trying to drive to Sheffield or Leeds without the M1. Or getting to Canary
Wharf in east London on the Tube without the Jubilee line. Or navigating around
London without the M25. It would not only be a nightmare – a country without
these things would be stuck in the slow lane. We’d be poorer, more divided and
far less able to compete with places like China that are charging ahead.
why today no-one seriously suggests that it was a mistake to build the M25. At
the time, though, it was a different story. The bean counters fretted and the
press complained. Was new infrastructure really a good use of money, they
asked? Did we need it at all? After all, in all the examples above,
cost-benefit analysis suggested the economic return might be no better, and in
some cases worse, than we predict for the new high speed two line we will build
between our great cities.
The Government was right to press on and build them, just as it built the High
Speed One line from the Channel Tunnel to London. It carried the crowds to the
Olympic Games in East London and has now brought great companies like Google to
invest in Britain, with a new European HQ just by the high speed station. We
must think big, invest well and get on with the job of getting our country’s
transport up to scratch. We need some renewed Victorian vigour and vision – the
can-do spirit that built Britain.
we’ve got to stand up to those who want to drag us down. It’s right that we put
great projects under scrutiny. But it’s wrong when that scrutiny gets misused
as an excuse to do nothing at all. That’s why I am so disappointed by comments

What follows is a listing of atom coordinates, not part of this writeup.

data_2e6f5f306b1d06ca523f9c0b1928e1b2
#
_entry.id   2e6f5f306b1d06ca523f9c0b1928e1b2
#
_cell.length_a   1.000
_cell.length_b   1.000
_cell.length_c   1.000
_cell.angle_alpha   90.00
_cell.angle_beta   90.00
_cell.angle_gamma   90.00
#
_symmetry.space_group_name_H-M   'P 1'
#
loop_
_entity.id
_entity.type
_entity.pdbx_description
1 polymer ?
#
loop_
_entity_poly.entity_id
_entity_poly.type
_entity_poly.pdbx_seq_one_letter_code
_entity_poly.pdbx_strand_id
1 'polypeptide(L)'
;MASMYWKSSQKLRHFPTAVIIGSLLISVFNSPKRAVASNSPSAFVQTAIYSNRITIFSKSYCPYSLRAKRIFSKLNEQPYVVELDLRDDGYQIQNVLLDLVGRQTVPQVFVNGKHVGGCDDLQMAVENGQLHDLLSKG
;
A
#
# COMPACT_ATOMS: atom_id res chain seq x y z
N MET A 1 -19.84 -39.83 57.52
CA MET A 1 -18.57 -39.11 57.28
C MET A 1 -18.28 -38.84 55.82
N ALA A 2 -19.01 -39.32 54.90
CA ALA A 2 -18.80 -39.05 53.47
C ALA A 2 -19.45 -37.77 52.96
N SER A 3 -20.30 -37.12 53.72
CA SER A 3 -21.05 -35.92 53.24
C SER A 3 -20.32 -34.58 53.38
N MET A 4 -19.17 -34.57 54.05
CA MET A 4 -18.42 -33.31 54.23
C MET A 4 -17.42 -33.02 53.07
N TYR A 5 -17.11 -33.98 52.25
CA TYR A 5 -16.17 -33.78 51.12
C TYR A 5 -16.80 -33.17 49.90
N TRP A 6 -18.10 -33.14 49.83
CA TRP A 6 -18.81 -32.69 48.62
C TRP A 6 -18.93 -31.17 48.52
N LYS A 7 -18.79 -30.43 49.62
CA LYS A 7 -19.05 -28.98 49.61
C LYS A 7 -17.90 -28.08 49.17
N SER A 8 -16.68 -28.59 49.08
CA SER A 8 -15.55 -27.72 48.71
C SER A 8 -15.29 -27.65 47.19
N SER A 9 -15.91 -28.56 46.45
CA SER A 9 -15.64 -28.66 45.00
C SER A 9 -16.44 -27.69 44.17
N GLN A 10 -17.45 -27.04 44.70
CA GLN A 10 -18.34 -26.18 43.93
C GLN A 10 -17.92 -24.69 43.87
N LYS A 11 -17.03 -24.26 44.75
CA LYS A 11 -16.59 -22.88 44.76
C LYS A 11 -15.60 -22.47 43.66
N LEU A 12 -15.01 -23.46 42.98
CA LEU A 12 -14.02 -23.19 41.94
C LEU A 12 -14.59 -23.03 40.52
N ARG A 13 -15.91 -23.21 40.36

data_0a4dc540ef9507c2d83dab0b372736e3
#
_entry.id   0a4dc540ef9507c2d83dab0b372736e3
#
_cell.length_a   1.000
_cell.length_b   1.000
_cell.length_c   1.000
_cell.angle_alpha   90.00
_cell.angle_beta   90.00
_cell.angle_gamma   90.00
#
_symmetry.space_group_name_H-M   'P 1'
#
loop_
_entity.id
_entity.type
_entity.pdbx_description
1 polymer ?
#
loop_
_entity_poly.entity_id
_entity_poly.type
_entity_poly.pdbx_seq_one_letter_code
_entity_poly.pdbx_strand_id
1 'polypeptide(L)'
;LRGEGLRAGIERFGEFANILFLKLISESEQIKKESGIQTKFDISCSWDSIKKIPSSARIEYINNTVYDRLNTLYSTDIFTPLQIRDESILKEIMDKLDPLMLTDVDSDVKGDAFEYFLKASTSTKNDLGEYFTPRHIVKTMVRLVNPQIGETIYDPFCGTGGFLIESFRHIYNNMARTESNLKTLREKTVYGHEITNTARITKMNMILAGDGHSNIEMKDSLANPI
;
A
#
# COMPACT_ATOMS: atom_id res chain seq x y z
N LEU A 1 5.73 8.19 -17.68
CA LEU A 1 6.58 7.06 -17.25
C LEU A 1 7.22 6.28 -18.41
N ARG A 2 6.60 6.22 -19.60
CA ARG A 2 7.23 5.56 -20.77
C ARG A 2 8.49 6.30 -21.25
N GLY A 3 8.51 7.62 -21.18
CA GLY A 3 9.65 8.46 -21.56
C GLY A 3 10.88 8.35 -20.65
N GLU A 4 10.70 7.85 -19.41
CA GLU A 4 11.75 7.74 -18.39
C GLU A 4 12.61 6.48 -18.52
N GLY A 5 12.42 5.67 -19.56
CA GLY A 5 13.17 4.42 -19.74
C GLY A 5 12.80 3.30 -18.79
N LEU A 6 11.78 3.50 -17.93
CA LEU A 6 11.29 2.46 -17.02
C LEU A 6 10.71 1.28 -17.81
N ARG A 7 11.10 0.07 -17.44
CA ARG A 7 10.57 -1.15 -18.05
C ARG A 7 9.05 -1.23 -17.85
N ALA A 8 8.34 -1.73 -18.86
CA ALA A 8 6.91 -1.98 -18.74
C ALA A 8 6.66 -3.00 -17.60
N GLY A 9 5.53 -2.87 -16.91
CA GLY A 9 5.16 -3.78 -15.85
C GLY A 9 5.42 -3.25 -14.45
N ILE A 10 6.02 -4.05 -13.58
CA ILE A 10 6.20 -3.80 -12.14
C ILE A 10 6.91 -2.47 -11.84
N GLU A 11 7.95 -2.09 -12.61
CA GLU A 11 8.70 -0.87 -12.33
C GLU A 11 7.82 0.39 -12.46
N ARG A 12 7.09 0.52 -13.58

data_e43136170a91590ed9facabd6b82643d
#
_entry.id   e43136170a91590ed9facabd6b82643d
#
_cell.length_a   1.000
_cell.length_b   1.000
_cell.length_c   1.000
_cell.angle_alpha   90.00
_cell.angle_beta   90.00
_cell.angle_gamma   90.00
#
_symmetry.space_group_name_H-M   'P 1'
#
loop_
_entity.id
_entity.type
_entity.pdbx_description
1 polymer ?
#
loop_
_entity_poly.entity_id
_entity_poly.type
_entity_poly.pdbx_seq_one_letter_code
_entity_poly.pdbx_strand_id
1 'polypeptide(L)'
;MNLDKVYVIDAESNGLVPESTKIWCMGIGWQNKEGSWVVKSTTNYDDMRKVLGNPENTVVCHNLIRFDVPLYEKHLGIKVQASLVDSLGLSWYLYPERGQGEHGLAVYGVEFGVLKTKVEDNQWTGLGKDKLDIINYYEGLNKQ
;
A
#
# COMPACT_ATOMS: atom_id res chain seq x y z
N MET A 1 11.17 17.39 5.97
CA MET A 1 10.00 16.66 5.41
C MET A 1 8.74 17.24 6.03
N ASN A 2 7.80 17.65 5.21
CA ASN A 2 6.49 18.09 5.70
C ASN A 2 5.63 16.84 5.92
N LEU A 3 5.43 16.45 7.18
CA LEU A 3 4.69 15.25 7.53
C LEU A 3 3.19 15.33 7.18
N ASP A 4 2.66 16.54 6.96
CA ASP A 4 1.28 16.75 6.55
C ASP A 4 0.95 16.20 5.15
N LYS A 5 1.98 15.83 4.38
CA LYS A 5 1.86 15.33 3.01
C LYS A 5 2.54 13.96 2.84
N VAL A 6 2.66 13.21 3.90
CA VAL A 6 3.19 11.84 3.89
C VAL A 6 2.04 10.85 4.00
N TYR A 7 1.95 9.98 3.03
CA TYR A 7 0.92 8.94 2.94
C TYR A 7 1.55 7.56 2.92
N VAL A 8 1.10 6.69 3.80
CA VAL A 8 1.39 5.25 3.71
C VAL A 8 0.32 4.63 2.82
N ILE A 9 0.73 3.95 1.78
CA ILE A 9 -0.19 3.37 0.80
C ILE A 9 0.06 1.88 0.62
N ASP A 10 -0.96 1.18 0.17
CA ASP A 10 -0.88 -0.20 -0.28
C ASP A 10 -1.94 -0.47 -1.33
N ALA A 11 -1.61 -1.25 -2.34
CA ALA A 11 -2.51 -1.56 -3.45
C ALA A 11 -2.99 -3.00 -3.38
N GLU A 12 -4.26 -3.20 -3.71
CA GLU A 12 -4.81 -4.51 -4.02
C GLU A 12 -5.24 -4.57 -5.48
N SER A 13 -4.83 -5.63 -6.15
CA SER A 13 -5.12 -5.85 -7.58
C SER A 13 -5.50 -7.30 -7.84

from the head of the Public Accounts Committee, the Labour MP Margaret Hodge,
about the National Audit Office’s new report on HS2. It’s a project, after all,
that her own party backs, which the last government helped to get going and
which will create the jobs and growth we need. I
welcome the NAO’s examination. But I disagree with some of what it says. The
report is based on an out of date analysis of a project that is on track.
this week, the first piece of legislation to make sure HS2 happens began its
progress through the House of Commons. Earlier this year, the courts ruled
comprehensively in favour of the project when it went to judicial review. And
in January, we set out detailed plans for the full route all the way from Leeds
and Manchester , as an engine for growth to help bring jobs and prosperity to
all parts of our economy not just London.
short, HS2 is going well and that’s good because without HS2, the key rail
routes connecting London, the Midlands and the North will be overwhelmed in
just over a decade. That would mean longer journeys, more congested roads and
railways and fewer jobs in places that need them. It really is that simple.
we're to compete we need transport that's up with the best. Yet when it comes
to infrastructure we're way behind. Turkey will soon have over 1,500 miles of
high speed line. We have got just 67. I’m
under no illusions whatever that HS2 is a difficult and challenging project.
The easiest thing would be for the government not to build it. But in 20
years’ time when we have a railway network that is the envy of the world, no
one’s going to look back and say that HS2 was wrong thing to do.